FATHER FRANZ STOCK … L’ABBÉ FRANZ STOCK … A PRIEST IN HITLER’S ARMY …AND A SAINT …

Saints – real good people – are few and far between. And – to be venerated as such by the Holy See (Roman Catholic Church) is rare. In the first place one has to be dead, which is not so nice, is it? Secondly, the candidate’s life, virtues and holiness, like having miraculously cured an […]

Father Franz Stock

Father Franz Stock

Saints – real good people – are few and far between.

And – to be venerated as such by the Holy See (Roman Catholic Church) is rare.

In the first place one has to be dead, which is not so nice, is it?

Secondly, the candidate’s life, virtues and holiness, like having miraculously cured an ill person, will be scrutinized in a ‘Procedure of Beatification’ conducted by the ‘Congregation for Beatification and Sanctification’ appointed by the Vatican. This congregation will study tens of thousands of documents and statements by witnesses (if there are still some in the land of the living of course) before the honour of sainthood will be bestowed. No need to say that the procedure is therefore a long one.

The two newest saints, as declared by Pope Francis in 2013, are the Polish-born Pope John-Paul 11 and Pope John X111 (1958-1963).

The Roman Catholic Church have about 10,000 declared saints: this is since 450 AD. Of these 54 were popes. Joan of Arc (1412-1431) who the English burnt on the stake on May 30, 1431, in the town of Rouen and threw her ashes into the Seine was also declared a saint. The charges against her were heresy and – cross-dressing.

Since 2009 a ‘Congregation for Beatification and Sanctification’ has been studying the life, virtues and holiness of Father Franz Stock in order to either declare him a saint or declare that he was not one.

I learned of Father Franz Stock when I was researching the World War Two French serial killer, Dr Marcel Petiot,for a book I was to write, and this was six years ago, and I then came to the conclusion that Father Stock was a saint. Therefore no matter what the Holy See decides!

This German Army Major, stationed in Paris during Hitler’s WW2 Occupation of France, and chaplain to the three Paris prisons – Fresnes, La Santé and Cherche-Midi – as well as at the German execution site of Mont Valérien, certainly merits sainthood, if anyone ever did.

(I wrote about Cherche-Midi here and about Mont Valérien here and my book ‘Die in Paris’ about Dr Petiot can be bought on any Amazon site.)

My book DIE IN PARIS - the cover.Available from all Amazon sites.

My book DIE IN PARIS – the cover.Available from all Amazon sites.

 

Franz Stock was born on Wednesday, September 21, 1904 in Neheim, Germany, the first of the nine children of Franziska and Johannes Stock.

At the age of 11, World War One raging, Franz was confirmed into the Roman Catholic Church and became an alter server.

At the age of 17, Germany and indeed the Stock family, struggling to overcome the hardships and emotional wounds of the war which had ended little over three years earlier, Franz contracted rheumatic fever caused by a bacterial infection of the pericardium, the envelope encircling his heart.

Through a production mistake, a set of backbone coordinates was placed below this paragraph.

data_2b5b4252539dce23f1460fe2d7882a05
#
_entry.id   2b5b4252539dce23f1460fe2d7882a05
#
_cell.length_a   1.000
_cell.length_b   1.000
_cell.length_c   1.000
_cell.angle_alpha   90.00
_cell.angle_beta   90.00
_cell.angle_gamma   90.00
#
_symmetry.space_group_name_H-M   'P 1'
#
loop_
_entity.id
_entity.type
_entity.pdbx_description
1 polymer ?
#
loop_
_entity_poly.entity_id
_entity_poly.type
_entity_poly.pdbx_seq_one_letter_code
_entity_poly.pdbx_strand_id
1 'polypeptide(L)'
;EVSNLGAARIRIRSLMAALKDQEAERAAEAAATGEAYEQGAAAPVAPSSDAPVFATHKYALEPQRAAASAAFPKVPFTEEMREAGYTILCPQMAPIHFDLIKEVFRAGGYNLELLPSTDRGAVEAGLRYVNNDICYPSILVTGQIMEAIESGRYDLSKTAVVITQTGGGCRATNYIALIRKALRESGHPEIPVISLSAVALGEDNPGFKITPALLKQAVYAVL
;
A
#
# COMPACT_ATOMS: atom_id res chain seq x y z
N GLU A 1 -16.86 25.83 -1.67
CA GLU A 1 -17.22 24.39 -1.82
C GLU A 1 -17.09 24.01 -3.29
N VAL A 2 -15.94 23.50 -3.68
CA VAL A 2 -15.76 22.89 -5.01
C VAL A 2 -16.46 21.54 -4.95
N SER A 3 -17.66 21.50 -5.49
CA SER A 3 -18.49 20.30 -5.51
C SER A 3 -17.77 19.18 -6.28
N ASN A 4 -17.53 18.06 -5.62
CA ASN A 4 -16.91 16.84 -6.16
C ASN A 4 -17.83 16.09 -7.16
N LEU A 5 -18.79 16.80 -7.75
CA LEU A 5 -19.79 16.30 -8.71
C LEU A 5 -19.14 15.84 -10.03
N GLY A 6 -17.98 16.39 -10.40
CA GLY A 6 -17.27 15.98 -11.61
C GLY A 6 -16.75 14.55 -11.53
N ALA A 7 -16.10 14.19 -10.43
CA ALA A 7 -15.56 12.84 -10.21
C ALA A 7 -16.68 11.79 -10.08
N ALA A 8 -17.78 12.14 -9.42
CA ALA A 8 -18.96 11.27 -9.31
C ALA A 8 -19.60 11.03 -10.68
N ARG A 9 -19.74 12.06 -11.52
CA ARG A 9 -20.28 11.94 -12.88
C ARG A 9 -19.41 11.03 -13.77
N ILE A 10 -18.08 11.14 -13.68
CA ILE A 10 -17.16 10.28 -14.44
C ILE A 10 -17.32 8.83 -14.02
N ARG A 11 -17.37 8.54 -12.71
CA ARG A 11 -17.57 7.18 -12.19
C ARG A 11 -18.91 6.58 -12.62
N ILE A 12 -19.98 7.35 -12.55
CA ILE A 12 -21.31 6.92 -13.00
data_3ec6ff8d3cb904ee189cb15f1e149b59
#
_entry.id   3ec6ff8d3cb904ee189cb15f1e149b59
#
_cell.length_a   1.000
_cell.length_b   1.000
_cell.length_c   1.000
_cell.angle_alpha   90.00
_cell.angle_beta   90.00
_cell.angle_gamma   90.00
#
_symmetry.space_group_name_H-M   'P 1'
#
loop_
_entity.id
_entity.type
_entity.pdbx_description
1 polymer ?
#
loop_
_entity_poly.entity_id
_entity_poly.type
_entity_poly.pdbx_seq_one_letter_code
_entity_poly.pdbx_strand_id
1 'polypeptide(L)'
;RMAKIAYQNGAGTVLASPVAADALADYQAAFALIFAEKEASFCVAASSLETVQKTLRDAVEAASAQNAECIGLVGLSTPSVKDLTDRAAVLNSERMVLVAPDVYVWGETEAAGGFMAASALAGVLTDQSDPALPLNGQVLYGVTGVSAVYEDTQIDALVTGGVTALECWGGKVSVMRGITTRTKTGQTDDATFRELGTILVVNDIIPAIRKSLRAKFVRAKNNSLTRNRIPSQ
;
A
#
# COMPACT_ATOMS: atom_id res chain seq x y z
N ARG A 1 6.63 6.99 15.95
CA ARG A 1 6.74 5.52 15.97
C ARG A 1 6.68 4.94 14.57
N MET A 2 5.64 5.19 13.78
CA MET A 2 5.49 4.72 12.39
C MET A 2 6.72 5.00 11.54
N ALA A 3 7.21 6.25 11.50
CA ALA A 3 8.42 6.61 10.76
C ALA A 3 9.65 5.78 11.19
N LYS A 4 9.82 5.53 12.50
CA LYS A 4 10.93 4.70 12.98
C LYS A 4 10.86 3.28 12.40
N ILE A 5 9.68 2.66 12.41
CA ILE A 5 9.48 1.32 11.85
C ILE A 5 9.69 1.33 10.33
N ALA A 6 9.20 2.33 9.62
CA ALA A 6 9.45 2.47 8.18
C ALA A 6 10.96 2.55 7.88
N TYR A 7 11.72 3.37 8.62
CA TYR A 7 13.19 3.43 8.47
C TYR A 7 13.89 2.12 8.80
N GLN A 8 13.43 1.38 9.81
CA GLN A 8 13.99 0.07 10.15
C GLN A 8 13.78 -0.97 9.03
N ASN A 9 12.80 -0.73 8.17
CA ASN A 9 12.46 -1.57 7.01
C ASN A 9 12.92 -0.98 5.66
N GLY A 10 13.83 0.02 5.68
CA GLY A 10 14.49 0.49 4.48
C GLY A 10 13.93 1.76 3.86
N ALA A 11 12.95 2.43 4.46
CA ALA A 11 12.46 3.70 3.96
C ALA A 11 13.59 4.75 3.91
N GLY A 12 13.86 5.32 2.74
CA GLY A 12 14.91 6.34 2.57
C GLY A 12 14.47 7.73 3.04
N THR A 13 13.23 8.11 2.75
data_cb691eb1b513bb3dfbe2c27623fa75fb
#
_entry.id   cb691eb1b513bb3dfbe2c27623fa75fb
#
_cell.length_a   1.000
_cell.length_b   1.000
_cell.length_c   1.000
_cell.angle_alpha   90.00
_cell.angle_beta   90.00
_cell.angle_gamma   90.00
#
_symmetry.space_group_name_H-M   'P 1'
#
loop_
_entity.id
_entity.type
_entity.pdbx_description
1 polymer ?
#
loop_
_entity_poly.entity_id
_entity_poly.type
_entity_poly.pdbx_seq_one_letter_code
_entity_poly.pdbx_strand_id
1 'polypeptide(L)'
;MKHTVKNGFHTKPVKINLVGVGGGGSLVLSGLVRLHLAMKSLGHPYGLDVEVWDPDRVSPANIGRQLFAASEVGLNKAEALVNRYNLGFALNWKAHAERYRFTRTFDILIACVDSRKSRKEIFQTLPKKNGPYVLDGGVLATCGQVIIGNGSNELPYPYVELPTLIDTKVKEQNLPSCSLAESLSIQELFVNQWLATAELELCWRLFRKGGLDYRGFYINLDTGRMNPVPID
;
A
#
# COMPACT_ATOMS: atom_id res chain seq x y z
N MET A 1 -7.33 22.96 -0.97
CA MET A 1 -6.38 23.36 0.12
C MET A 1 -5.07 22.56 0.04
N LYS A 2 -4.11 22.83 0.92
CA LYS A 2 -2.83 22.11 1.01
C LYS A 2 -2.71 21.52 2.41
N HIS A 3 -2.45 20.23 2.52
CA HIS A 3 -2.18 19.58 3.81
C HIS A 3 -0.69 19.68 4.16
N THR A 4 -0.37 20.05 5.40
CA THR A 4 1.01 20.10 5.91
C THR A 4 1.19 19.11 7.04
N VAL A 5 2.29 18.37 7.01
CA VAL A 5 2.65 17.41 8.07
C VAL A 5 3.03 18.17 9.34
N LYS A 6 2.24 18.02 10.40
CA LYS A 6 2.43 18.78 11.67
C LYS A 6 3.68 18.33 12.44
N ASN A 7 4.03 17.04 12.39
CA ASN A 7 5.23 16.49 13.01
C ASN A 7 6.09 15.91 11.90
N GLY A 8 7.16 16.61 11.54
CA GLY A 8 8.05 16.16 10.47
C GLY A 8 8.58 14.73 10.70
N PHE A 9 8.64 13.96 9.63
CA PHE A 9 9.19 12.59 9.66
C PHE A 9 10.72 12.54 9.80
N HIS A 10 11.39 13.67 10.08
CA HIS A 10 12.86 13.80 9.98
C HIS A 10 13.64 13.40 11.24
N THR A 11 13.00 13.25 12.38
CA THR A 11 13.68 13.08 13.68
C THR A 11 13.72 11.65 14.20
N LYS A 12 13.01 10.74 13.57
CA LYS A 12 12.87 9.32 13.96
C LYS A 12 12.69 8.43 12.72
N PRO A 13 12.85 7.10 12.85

Despite that effects of the illness would leave him with a cardiac problem for the rest of his life, and indeed, it would one day kill him, he grew into a tall, slim and handsome blond-haired, blue-eyed man.

AND he wanted to become a priest.

Already having expressed this wish from the age of 12, in 1926 when 22 years old he entered the Catholic seminary in Paderborn, Germany.

In 1928 Franz Stock, a Francophone and fluent in French, began to study at the ‘Institut Catholique’ in Paris, and in 1934, two years after his ordination into the priesthood in Germany, he returned to France as rector of the German national Parish of Saint Boniface in Paris.

Recalled to Germany at the outbreak of World War Two in 1939, in October 1940, France having capitulated to Nazi Germany the previous June and the Germans occupying France, the mobilized Father Franz Stock was named as priest to the Wehrmacht and sent to Occupied Paris. Then, in 1941, he was appointed Chaplain to those three Paris prisons and the execution site of Mont-Valérien.

Mont Valerien (copyright Marilyn Z. Tomlins)

Mont Valerien (copyright Marilyn Z. Tomlins)

Always anti-Nazi, and despite that as Chaplain he was made a Major in Hitler’s Army, his merit to be declared a saint is because of what he did (and did not do) during those war years in Paris to the end of his life in Paris in 1948.

In those war years, Father Franz Stock visited those the Germans – his countrymen – had arrested and were holding prisoner in those three prisons, waiting to be shot. He listened to them, calmed and comforted them, prayed with them and secretly acted as liaison between them and their loved ones. He took their messages to their loved ones and vice versa. The messages were mostly verbal, but it also happened that they had been written on scraps of paper which he hid on his person. Of course this he did at the risk of his life because his countrymen in their field-grey uniforms would have shot him had they discovered what he was doing.

Then there was Mont-Valérien where the Germans took prisoners to shoot them. Father Stock accompanied the condemned there, sitting on the floor of the trucks with the condemned, and staying with them right until the end. As you will read in my piece about Mont-Valérien, he sat with them in the small chapel, comforting them for a last time and accepting their last verbal messages or the last notes they had written their loved ones. Above all he administered the last unction on them. This he did whether they were Christian or not, and even if they were Communist and Atheist. Or Jewish.

The Chapel (Copyright Marilyn Z. Tomlins)

The Chapel (Copyright Marilyn Z. Tomlins)

His task was then still not over, because he stood watching, holding his Bible and a Crucifix, and silently praying, as the German bullets ripped into the condemned. And he also watched as each shot man was given a last bullet into the head to make sure that that man was dead. AND then he accompanied the dead to the cemeteries, sitting with the bodies in the back of the German army trucks, to where their bodies were dumped in mass graves, noting into his notebook where each executed man lay buried.

Father Franz Stock is the man in the hat bottom right.

Father Franz Stock is the man in the hat bottom right.

One evening, having returned to his rectory and office at No. 23 Rue Lhomond in Paris 5th arrondissement (district) two women (one was his sister Franziska who had come to Paris to keep house for him and the other was a nun) at the rectory heard the strangest noise coming from his office. They went to see what it was and looking into the office they saw that it was Father Stock who was crying uncontrollably.